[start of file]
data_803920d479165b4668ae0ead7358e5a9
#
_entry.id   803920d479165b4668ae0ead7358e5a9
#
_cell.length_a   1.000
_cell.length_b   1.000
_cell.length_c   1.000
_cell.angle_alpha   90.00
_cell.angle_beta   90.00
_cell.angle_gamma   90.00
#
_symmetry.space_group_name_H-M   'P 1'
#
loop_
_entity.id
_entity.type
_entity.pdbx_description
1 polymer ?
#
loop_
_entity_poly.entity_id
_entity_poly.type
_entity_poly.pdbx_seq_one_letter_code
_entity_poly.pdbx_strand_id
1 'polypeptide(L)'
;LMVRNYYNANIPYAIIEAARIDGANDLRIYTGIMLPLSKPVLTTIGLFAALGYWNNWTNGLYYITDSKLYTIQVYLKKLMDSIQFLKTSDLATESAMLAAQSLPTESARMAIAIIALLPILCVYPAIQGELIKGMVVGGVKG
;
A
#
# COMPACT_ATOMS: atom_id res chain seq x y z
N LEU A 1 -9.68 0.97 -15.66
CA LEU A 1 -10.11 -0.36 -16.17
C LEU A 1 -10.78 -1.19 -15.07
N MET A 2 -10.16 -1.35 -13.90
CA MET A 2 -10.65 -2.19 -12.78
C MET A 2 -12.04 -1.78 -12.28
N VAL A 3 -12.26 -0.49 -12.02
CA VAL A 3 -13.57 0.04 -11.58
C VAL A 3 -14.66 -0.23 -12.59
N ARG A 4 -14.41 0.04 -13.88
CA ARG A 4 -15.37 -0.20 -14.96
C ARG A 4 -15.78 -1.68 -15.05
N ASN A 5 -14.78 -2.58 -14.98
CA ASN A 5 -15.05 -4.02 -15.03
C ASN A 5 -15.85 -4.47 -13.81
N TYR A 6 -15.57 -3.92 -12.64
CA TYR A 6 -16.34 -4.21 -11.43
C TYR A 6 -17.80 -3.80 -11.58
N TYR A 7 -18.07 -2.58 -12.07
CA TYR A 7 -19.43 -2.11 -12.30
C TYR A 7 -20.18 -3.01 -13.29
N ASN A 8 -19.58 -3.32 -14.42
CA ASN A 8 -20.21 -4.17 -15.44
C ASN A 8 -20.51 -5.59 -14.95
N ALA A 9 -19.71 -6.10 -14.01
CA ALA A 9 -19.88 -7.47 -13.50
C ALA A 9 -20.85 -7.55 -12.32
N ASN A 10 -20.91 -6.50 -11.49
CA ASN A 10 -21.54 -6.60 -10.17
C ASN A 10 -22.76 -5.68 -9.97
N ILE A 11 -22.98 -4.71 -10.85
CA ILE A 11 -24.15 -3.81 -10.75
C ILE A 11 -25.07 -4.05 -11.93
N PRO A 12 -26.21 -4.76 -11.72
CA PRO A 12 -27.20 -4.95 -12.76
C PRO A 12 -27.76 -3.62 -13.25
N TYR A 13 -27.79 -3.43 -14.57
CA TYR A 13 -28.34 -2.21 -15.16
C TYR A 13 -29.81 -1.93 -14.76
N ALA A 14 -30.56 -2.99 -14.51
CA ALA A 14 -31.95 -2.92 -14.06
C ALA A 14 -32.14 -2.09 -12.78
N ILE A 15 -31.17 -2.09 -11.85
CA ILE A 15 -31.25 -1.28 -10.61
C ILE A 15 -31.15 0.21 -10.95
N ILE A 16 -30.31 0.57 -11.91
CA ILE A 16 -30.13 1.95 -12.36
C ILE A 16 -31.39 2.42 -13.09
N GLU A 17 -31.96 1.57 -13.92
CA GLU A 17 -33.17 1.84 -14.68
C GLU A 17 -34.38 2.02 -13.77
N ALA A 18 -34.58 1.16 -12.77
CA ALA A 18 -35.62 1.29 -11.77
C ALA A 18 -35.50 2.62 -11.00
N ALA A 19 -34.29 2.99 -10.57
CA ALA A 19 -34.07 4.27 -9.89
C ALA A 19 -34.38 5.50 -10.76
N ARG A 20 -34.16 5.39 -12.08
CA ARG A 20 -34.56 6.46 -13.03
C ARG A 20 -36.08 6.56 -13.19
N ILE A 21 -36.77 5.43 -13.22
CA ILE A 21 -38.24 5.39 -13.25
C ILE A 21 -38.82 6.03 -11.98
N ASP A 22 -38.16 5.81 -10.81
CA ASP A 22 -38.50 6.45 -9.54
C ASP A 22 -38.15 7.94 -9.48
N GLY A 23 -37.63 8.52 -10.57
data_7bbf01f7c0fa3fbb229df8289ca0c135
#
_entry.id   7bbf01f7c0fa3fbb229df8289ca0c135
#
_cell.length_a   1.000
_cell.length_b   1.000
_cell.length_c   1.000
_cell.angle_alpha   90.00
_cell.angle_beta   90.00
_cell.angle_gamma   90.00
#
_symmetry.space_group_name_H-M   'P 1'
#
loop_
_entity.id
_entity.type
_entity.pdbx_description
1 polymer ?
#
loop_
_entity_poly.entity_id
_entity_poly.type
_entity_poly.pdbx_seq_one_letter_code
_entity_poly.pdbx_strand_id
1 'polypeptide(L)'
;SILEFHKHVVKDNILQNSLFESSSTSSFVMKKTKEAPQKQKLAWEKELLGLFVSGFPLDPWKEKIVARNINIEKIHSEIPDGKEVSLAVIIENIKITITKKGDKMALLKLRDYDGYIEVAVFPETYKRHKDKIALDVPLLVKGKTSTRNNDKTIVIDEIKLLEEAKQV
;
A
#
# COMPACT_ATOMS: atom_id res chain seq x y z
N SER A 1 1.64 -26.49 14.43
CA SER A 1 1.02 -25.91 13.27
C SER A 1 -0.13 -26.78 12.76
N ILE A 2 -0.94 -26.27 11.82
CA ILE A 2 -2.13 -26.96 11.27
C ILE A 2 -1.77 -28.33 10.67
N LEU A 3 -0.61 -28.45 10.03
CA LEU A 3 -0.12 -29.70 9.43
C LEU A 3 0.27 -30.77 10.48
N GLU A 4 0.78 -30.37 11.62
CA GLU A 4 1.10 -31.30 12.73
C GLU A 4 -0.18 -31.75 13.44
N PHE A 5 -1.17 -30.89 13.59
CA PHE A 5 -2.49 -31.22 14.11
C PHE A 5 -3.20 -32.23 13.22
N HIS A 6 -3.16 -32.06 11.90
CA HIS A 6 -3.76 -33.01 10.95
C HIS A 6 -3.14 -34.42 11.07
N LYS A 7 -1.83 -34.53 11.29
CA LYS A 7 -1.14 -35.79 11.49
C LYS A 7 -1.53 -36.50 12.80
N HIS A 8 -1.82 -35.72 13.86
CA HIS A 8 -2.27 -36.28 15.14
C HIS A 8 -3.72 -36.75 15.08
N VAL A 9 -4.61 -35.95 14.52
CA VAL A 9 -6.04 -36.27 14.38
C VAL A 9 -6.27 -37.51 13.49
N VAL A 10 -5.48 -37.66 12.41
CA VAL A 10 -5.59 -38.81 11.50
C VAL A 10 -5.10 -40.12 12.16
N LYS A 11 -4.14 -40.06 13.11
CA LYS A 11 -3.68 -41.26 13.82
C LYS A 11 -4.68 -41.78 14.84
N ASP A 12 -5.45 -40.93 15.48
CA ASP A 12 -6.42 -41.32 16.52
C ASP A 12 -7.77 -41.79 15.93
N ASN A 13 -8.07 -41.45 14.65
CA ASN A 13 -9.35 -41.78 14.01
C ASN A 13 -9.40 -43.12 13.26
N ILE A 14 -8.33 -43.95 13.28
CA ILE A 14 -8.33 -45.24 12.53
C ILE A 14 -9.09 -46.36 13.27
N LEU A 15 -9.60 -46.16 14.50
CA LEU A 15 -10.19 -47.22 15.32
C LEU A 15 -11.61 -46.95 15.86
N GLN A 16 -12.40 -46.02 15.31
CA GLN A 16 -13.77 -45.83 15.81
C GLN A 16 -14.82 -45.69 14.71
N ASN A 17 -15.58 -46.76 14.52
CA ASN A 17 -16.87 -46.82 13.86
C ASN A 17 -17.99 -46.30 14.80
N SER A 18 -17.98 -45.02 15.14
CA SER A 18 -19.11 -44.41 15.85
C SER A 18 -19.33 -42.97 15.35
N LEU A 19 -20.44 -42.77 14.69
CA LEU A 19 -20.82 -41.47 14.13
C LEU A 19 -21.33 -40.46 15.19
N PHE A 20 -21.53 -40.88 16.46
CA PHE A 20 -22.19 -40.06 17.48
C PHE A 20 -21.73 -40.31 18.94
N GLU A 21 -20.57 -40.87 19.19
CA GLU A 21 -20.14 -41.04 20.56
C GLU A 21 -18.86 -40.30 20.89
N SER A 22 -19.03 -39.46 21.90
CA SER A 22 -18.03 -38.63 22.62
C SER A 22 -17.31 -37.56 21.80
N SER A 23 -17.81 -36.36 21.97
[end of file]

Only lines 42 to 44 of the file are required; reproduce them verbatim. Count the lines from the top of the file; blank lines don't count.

C ARG A 4 -15.78 -1.68 -15.05
N ASN A 5 -14.78 -2.58 -14.98
CA ASN A 5 -15.05 -4.02 -15.03